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Natural disasters in a two-sector model of endogenous growth

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  • Ikefuji, Masako
  • Horii, Ryo

Abstract

Using an endogenous growth model with physical and human capital accumulation, this paper considers the sustainability of economic growth when the use of a polluting input (e.g., fossil fuels) intensifies the risk of capital destruction through natural disasters. We find that growth is sustainable only if the tax rate on the polluting input increases over time. The long-term rate of economic growth follows an inverted V-shaped curve relative to the growth rate of the environmental tax, and it is maximized by the least aggressive tax policy of those that asymptotically eliminate the use of polluting inputs. Unavailability of insurance can accelerate or decelerate the growth-maximizing speed of the tax increase depending on the relative significance of the risk premium and precautionary savings effects. Welfare is maximized under a milder environmental tax policy, especially when the pollutants accumulate gradually.

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Bibliographic Info

Paper provided by University Library of Munich, Germany in its series MPRA Paper with number 37825.

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Date of creation: Apr 2012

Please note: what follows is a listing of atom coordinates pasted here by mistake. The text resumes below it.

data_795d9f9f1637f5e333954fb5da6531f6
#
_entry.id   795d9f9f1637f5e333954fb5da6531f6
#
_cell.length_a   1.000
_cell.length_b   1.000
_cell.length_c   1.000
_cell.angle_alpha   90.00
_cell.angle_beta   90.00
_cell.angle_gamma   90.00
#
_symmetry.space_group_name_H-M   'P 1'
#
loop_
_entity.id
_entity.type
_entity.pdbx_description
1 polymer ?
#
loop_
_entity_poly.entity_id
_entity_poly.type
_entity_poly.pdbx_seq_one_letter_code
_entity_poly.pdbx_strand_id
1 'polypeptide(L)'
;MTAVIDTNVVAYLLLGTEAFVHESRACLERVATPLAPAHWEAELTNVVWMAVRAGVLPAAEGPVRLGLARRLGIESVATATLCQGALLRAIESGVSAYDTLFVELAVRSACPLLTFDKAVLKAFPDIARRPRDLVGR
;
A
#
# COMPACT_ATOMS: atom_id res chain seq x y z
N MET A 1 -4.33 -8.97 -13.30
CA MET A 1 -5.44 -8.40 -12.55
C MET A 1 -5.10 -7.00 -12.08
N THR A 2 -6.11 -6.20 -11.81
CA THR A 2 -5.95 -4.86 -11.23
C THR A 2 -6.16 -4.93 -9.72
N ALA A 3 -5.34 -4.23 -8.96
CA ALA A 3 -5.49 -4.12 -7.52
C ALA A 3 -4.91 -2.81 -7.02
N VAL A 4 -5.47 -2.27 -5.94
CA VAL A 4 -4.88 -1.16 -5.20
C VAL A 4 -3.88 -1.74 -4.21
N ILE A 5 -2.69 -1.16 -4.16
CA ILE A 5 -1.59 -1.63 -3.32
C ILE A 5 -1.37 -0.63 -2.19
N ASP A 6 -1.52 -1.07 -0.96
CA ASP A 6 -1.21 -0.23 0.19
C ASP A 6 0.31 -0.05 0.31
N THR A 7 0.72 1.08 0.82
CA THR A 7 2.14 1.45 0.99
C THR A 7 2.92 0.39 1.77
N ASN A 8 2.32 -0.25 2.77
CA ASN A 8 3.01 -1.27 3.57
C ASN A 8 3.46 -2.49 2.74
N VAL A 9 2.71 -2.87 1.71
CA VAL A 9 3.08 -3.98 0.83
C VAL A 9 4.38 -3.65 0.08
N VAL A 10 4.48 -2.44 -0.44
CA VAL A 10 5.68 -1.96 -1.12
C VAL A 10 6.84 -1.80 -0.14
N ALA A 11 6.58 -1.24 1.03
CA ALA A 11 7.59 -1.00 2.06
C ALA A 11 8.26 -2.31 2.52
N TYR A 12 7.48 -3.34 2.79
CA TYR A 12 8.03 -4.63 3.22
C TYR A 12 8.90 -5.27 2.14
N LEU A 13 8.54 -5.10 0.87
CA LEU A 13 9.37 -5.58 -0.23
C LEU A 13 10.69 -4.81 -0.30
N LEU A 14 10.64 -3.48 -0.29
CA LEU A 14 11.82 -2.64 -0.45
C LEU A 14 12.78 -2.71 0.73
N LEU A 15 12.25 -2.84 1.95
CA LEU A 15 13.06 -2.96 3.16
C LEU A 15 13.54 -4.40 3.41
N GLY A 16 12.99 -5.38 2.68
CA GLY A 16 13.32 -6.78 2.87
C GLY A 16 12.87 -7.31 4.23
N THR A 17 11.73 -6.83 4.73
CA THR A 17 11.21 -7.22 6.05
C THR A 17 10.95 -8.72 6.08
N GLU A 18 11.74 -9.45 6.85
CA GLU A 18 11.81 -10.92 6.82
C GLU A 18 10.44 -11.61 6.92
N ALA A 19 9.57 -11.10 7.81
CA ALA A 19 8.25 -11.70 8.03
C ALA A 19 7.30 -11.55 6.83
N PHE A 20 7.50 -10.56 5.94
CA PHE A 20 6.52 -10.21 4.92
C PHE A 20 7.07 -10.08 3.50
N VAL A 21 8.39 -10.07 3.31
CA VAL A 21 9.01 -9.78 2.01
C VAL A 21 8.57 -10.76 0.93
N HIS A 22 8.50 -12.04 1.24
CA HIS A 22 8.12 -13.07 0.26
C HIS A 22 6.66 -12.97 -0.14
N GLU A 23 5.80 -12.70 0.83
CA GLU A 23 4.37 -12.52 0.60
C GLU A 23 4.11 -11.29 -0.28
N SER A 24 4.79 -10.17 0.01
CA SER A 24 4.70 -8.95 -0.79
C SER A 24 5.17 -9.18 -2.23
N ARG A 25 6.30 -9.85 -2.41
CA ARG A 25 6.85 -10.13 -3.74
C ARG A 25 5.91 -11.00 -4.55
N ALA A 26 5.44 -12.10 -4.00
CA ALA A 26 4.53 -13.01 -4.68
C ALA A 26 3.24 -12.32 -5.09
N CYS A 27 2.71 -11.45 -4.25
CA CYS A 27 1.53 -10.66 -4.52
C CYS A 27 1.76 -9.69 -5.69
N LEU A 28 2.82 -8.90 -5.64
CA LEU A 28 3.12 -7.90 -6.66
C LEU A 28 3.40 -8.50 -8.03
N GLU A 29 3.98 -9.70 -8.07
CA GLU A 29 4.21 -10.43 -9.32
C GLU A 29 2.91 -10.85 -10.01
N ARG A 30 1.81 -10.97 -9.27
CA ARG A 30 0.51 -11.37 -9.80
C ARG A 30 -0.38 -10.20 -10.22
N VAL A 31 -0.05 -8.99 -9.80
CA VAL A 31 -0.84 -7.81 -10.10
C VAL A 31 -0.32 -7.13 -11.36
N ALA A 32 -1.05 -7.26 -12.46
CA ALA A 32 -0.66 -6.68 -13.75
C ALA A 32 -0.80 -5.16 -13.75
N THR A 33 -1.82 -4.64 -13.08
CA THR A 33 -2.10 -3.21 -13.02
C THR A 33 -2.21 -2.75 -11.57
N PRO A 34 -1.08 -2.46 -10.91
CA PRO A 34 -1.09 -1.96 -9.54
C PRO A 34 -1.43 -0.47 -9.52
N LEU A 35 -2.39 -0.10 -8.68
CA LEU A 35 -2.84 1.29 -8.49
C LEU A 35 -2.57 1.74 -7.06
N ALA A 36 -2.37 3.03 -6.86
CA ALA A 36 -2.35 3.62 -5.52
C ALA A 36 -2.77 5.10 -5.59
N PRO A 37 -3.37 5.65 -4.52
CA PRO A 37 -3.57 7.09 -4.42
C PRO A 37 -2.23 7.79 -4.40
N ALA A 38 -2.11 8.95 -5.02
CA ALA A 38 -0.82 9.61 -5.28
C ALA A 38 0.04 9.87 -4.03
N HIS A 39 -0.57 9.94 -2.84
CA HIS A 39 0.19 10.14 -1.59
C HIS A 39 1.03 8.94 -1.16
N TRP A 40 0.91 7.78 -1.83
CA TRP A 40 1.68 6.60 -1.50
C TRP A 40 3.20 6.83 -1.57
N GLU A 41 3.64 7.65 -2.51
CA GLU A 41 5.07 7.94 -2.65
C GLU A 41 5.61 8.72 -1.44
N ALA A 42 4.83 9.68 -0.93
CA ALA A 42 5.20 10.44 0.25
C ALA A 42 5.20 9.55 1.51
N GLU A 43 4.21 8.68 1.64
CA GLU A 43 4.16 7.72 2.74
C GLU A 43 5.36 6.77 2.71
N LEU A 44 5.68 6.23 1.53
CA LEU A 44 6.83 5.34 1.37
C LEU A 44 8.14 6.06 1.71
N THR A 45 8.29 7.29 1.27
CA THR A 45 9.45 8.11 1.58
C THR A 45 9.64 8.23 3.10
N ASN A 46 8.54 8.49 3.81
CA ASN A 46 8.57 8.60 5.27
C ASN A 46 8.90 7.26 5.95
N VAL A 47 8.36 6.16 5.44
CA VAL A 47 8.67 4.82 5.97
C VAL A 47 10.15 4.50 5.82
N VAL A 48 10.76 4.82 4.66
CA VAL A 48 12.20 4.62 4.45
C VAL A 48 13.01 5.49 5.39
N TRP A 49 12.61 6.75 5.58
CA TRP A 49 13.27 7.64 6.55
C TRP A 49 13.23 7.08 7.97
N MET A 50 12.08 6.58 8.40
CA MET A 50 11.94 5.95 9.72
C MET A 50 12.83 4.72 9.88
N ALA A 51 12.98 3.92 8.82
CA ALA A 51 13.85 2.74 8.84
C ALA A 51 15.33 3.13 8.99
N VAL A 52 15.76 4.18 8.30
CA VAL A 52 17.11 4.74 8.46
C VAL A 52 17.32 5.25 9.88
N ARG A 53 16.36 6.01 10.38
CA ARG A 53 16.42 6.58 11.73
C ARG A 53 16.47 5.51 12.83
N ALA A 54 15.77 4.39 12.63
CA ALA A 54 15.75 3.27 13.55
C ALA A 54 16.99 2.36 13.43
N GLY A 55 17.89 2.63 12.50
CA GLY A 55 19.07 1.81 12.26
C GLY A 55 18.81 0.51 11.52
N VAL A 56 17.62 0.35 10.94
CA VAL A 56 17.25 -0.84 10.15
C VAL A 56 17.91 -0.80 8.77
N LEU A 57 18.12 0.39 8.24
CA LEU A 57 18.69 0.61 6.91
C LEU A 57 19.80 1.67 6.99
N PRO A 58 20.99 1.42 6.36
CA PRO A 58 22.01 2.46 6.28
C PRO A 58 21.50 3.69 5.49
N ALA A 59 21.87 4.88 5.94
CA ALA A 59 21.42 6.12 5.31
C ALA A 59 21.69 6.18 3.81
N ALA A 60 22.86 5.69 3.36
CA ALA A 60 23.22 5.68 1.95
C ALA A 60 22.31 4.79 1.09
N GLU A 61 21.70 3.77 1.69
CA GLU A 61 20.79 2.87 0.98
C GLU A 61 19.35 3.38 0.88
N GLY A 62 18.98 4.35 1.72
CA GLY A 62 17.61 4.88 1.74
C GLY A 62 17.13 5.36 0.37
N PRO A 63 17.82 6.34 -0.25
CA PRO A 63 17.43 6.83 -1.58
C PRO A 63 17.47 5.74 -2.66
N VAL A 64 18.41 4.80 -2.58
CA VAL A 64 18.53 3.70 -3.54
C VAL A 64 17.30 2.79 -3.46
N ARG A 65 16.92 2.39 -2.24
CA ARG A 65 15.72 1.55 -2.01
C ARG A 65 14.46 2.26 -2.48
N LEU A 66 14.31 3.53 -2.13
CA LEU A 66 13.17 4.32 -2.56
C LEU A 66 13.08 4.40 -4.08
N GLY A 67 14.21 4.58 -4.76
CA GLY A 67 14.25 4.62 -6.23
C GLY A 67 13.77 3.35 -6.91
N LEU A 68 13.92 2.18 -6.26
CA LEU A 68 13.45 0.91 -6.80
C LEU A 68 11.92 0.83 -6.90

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Handle: RePEc:pra:mprapa:37825

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Keywords: human capital; global warming; environmental tax; nonbalanced growth path; precautionary saving; risk premium;

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  1. Gaddis, Erica Brown & Miles, Brian & Morse, Stephanie & Lewis, Debby, 2007. "Full-cost accounting of coastal disasters in the United States: Implications for planning and preparedness," Ecological Economics, Elsevier, vol. 63(2-3), pages 307-318, August.
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Citations

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Cited by:
  1. Jasmin Katrin Gröschl, 2013. "Gravity Model Applications and Macroeconomic Perspectives," ifo Beiträge zur Wirtschaftsforschung, Ifo Institute for Economic Research at the University of Munich, number 48.
  2. Gabriel J. Felbermayr & Jasmin Gröschl, 2013. "Naturally Negative: The Growth Effects of Natural Disasters," CESifo Working Paper Series 4439, CESifo Group Munich.
  3. Horii, Ryo & Ikefuji, Masako, 2014. "Environment and Growth," MPRA Paper 53624, University Library of Munich, Germany.
  4. Lucas Bretschger & Christos Karydas, 2013. "Optimum Growth and Carbon Policies with Lags in the Climate System," CER-ETH Economics working paper series 13/184, CER-ETH - Center of Economic Research (CER-ETH) at ETH Zurich.
  5. AKAO Ken-Ichi & SAKAMOTO Hiroaki, 2013. "A Theory of Disasters and Long-run Growth," Discussion papers 13061, Research Institute of Economy, Trade and Industry (RIETI).

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